https://en.wikipedia.org/wiki/Model_of_computation includes sequential models, functional models and concurrency models.

  • Sequential models include finite state machine, Turing machines, random access machine.

  • Functional models include lambda calculus.

  • Concurrency models include pi calculus, the actor model.

I have seen lambda calculus, pi calculus, and the actor model are formulated as languages with syntax and semantics.

  1. Some books (such as Varela's Programming Distributed Computing Systems) present models of computations and then programming languages which "follow" the models.

    • What is the difference between a model of computation and a programming language, if both can be formulated as languages with syntax and semantics meaning computation? (For example, I didn't realize to make any distinction, and called lambda calculus as a programming language, but was corrected.)

    • What is the definition of the "follow" relationship between models of computation and programming languages?

  2. I haven't found out whether finite state machine, Turing machines, and random access machine are formulated as languages with syntax and semantics. I wonder if they can be and why they aren't or are not often formulated as such?


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    $\begingroup$ There is no sharp difference! A programming language is fully formal: there is a compiler or interpreter that executes programs on a machine. Models of computing are specified at the level of "normal mathematics" which is somewhat informal. For example: models of computing often use mathematical integers and reals. Programming languages, use finite precision integers and floats. Other idealisations include infinite vs finite memory, and how to generate fresh names. So one could argue that models of computing are slightly imprecise programming languages. $\endgroup$ Commented Feb 17, 2021 at 18:37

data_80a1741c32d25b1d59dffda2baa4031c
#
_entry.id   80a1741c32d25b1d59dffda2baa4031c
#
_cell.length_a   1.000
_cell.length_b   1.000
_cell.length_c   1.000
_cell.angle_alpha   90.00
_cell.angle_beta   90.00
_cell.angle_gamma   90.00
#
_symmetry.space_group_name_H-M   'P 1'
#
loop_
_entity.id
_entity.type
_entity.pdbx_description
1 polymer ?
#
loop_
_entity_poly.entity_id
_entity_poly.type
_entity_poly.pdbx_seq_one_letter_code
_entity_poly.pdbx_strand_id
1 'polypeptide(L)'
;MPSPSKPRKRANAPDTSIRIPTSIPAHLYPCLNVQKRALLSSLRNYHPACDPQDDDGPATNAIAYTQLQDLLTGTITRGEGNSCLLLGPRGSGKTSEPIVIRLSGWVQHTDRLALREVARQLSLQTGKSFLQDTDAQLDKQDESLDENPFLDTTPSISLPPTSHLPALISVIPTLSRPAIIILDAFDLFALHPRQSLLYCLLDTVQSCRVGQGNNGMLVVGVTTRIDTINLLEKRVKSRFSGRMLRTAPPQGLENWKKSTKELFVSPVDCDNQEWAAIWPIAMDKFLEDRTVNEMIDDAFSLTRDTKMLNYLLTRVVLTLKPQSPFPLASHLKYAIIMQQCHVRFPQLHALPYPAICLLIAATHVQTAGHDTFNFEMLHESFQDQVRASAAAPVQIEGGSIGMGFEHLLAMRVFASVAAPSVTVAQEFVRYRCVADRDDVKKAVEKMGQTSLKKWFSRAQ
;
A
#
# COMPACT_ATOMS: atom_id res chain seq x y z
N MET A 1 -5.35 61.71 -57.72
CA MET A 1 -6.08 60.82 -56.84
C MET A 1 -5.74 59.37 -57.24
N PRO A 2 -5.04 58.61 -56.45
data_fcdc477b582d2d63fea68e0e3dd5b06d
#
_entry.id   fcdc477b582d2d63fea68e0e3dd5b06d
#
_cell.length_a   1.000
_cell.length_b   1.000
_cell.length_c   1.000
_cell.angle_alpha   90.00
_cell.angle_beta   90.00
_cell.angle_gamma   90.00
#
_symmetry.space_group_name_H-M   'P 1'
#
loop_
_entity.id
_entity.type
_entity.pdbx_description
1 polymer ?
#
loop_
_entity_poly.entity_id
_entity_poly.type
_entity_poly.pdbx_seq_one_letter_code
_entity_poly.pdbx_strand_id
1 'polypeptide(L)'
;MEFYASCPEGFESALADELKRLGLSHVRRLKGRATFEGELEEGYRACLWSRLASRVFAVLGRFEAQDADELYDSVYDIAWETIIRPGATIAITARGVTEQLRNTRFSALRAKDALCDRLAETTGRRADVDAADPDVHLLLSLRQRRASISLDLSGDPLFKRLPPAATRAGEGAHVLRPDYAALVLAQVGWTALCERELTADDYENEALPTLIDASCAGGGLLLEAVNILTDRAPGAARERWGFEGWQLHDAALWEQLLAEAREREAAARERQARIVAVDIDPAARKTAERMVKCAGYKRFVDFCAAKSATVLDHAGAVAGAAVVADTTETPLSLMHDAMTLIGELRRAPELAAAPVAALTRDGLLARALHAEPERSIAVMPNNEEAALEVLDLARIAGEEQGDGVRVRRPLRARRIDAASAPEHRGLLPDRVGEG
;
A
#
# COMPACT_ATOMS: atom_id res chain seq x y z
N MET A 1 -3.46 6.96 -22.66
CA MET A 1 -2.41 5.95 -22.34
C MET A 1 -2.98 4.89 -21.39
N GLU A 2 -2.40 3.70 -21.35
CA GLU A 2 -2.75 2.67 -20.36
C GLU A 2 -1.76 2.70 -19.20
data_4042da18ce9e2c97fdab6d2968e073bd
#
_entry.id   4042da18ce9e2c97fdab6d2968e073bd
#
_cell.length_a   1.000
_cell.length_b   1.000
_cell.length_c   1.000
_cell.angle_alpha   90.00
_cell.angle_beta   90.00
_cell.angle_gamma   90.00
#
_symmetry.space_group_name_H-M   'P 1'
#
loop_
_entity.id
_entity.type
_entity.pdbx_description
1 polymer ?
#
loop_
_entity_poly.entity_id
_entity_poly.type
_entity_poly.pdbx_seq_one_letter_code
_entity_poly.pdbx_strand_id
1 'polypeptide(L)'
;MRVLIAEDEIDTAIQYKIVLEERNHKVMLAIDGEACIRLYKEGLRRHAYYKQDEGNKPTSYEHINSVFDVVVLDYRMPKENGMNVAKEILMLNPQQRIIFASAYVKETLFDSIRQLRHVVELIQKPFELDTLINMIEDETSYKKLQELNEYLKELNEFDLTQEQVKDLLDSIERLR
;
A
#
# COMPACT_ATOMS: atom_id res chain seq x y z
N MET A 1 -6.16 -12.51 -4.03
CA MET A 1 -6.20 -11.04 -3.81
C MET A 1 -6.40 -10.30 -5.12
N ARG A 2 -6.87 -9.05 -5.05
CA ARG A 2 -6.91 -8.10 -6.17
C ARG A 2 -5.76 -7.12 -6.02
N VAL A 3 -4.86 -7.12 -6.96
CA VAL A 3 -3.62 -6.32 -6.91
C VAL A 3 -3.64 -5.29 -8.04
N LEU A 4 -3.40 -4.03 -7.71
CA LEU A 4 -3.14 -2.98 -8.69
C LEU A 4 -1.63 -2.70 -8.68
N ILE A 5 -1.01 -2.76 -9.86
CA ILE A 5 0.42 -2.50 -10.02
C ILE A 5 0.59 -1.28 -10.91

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    $\begingroup$ This informality let's you see core ideas more clearly, rather than drowning them out in edge cases like overflow/underflow and rounding modes of floats, at least when you are not interested in details of floats. $\endgroup$ Commented Feb 17, 2021 at 18:38
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    $\begingroup$ Sometimes a model of computing becomes so popular that people do formalise it, but then it is not always clear how exactly to do this, with the actor model being a good example. $\endgroup$ Commented Feb 17, 2021 at 18:40
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    $\begingroup$ Regarding $\lambda$-calculus, it might be worthwhile to see it as a family of calculi, one for each reduction strategy. $\lambda$-calculus, as originally conceived of for the purposes of formalising logic, reduces under $\lambda$ which you never do when using $\lambda$-inspired programming languages (well, almost never, there is partial evaluation ...) Strictly speaking you should also be clear what notion of program equivalence you assume ... $\endgroup$ Commented Feb 17, 2021 at 18:45
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    $\begingroup$ it's fine to have a private language and define whatever you like. But if you want meaningful feedback from others, you will have to communicate in a language they understand, and, whether you like it or now, for your audience here, algorithm and a model of computation are very much not the same thing. $\endgroup$ Commented Feb 19, 2021 at 12:02


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